Do-it-yourself auto maintenance and repair can save you time and money, but you should be careful with used motor oil, dirty oil filters, antifreeze, dead batteries and other automotive wastes. Handled or discarded improperly, they can pose serious risks to your health and environment. That's why the Massachusetts Department of Environmental Protection (MassDEP) wants to help you do the right thing.
Used Motor Oil should always be recycled - never thrown in the trash, dumped on the ground, or poured into the sewer or down the drain. Used oil contains heavy metals, which can contaminate water supplies and harm eco-systems. And it doesn't take much to do a lot of damage. One gallon of used oil can pollute one million gallons of drinking water. One pint can produce an oil slick the size of a football field. After changing your own oil, remember to recycle. If there is a collection program in your community, take advantage of it. Or, take the oil back to where you bought it. Whoever sold it to you is required by Massachusetts law to take back up to two gallons of your used oil per day, without charge, provided you still have the sales receipt. Some stores and gas stations will accept your oil even if you didn't buy it from them. When blended with other fuels, used motor oil can be used to generate electricity or steam. For help in finding a collection center near you, call the MassDEP Used Oil Hotline at 617-556-1022.
Dirty Oil Filters can be tossed in the trash so long as you take the proper precautions. First, remove any remaining oil by puncturing the filter and letting it drain over a container. Then add the recovered oil to the oil you previously drained from your engine. Finally, wrap the filter carefully in a rag or paper towel and throw it away.
Antifreeze is a poison, but it can attract children, pets and wild animals because it has a sweet taste. Since there are few readily available collection centers in Massachusetts, MassDEP recommends that you have your car's radiator flushed at a service station that recycles used antifreeze. If you decide to do it yourself, drain the antifreeze into a container - being careful not to spill any on the ground - then seal the container tightly and store it out of reach until the next household hazardous waste collection day in your community.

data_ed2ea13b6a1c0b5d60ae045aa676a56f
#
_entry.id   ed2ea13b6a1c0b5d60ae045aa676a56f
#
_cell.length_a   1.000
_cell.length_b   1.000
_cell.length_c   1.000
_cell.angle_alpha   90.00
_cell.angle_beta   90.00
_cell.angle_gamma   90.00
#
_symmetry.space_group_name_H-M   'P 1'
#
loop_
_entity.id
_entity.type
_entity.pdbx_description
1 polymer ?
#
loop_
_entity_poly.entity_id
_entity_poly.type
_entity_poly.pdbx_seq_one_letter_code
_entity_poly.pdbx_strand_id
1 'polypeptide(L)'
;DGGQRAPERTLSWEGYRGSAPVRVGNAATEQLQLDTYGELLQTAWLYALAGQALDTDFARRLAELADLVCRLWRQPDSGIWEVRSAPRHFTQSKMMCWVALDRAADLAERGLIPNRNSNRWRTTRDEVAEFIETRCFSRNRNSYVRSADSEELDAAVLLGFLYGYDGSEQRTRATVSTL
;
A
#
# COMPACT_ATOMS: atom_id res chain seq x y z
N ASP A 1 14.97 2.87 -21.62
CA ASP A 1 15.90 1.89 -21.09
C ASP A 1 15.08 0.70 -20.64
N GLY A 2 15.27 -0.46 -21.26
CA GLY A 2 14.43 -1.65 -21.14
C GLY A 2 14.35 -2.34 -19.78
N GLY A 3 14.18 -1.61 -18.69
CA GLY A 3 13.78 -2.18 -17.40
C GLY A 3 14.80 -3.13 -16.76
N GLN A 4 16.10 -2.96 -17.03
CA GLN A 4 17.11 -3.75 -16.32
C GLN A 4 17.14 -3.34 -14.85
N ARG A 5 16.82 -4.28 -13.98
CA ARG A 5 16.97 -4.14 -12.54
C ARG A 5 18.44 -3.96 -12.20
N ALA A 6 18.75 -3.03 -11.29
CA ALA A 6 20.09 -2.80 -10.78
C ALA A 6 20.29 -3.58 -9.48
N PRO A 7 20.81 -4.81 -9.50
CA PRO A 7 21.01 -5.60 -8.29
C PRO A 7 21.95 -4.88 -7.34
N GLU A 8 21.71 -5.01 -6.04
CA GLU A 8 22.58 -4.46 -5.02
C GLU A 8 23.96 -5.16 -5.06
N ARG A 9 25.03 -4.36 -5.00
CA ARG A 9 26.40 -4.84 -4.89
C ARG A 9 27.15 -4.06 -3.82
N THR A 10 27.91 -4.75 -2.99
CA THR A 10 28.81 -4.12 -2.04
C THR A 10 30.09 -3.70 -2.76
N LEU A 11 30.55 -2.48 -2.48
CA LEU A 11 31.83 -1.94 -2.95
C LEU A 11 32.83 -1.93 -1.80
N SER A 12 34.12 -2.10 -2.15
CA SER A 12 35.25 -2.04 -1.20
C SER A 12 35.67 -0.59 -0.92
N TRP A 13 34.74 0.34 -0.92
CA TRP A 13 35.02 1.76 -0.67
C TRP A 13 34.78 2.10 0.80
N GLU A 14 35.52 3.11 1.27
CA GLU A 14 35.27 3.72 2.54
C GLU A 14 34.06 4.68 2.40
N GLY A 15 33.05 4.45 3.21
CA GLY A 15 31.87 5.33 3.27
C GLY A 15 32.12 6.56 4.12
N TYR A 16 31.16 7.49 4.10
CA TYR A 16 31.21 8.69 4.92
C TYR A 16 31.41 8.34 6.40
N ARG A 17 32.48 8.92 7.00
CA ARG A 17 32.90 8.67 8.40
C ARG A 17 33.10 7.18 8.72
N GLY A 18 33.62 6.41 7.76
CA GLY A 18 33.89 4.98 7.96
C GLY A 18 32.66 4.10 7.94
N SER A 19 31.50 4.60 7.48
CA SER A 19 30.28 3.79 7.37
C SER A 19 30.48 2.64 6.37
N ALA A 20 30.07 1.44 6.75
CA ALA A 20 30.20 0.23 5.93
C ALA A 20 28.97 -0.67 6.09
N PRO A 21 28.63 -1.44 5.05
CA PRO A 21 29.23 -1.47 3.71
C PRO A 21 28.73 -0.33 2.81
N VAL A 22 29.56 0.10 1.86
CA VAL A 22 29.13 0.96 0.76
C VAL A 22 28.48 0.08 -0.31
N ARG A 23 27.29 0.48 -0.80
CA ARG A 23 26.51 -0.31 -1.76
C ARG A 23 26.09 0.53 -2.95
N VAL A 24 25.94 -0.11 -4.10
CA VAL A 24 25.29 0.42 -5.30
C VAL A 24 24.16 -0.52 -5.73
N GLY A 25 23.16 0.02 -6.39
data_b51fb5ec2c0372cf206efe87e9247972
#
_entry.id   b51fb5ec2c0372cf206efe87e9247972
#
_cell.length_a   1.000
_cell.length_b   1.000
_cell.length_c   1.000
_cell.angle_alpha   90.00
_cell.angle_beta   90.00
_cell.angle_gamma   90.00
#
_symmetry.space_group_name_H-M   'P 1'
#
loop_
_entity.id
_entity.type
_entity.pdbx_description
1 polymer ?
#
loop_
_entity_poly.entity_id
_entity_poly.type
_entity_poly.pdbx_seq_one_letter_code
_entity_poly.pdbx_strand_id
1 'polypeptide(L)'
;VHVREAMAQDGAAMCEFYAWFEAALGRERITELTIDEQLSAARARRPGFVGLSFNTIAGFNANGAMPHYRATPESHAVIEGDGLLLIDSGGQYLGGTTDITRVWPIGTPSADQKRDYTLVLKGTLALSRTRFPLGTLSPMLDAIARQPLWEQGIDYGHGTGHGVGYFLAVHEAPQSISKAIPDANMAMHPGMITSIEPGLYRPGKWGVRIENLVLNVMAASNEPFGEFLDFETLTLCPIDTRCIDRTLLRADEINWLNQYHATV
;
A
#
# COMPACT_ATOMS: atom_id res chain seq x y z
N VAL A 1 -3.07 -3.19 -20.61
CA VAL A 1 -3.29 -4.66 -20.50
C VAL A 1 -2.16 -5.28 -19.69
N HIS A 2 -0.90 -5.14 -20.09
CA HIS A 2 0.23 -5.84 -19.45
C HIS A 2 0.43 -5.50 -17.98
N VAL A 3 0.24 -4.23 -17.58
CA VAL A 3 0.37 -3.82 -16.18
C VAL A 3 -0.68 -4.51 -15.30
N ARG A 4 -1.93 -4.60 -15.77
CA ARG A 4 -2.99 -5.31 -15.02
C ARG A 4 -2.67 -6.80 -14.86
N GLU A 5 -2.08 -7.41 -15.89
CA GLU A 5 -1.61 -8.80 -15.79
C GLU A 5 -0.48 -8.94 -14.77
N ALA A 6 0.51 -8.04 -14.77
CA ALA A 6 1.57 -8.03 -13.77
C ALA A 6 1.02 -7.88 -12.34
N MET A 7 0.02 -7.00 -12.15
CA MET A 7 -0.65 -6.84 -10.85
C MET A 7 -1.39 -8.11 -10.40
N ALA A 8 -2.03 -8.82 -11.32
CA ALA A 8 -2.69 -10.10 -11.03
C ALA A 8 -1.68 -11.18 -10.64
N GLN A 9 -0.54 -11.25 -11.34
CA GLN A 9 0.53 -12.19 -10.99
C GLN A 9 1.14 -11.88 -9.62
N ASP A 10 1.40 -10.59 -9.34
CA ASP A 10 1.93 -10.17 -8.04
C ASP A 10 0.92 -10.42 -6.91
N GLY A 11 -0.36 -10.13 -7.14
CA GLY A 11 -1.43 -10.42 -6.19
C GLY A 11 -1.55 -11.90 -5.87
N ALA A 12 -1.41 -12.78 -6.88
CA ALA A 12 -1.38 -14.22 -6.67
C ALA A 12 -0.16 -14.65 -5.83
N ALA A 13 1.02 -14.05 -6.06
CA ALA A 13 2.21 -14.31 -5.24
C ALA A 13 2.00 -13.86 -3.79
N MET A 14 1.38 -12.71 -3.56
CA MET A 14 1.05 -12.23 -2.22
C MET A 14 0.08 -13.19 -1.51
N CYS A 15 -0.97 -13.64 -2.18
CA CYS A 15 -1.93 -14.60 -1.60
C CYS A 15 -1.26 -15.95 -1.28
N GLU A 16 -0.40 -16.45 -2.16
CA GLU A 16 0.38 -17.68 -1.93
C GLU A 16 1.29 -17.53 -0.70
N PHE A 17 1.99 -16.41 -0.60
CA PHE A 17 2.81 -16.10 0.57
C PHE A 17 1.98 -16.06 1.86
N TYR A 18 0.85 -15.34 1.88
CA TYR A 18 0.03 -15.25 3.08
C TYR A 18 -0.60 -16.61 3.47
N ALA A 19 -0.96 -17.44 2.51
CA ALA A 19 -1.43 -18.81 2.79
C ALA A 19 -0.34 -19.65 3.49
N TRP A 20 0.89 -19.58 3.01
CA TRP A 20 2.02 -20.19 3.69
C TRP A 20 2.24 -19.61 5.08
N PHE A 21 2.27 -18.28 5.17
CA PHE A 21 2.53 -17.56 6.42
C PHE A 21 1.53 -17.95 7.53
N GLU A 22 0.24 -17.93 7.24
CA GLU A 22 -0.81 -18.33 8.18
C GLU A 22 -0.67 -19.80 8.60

Dead Automotive Batteries should never be thrown in the trash. State law prohibits landfills from accepting them because they contain lead, which can contaminate drinking water supplies. But there's another important reason not to throw used batteries away. Many parts of them can be used again. You can take your used battery back to the retailer when you buy a new one. Many community recycling centers also accept used batteries. If you have accumulated several, check the Yellow Pages for scrap metal dealers.
Old Tires can be safely recycled in a number of ways. Recapping worn tires so they can be used again is a decades-old form of recycling. Because they make money on recapping, most dealers will take your old tires in partial trade for new ones. Also, a number of industrial processing facilities use chipped tires for fuel or as feedstock for recycled products such as rubberized asphalt. While it is better to recycle old tires than to throw them away, some Massachusetts landfills still accept tires if they are chipped or quartered.
What is Massachusetts Doing?
MassDEP is working with municipalities across the state to develop a network of drop-off centers for common automotive and household wastes. To learn more about getting a program started in your community, or to find out the location of the recycling center nearest you, call the MassDEP Hazardous Waste Management Line at 617-292-5898. Other good sources of information include your local board of health, recycling committee or public works department.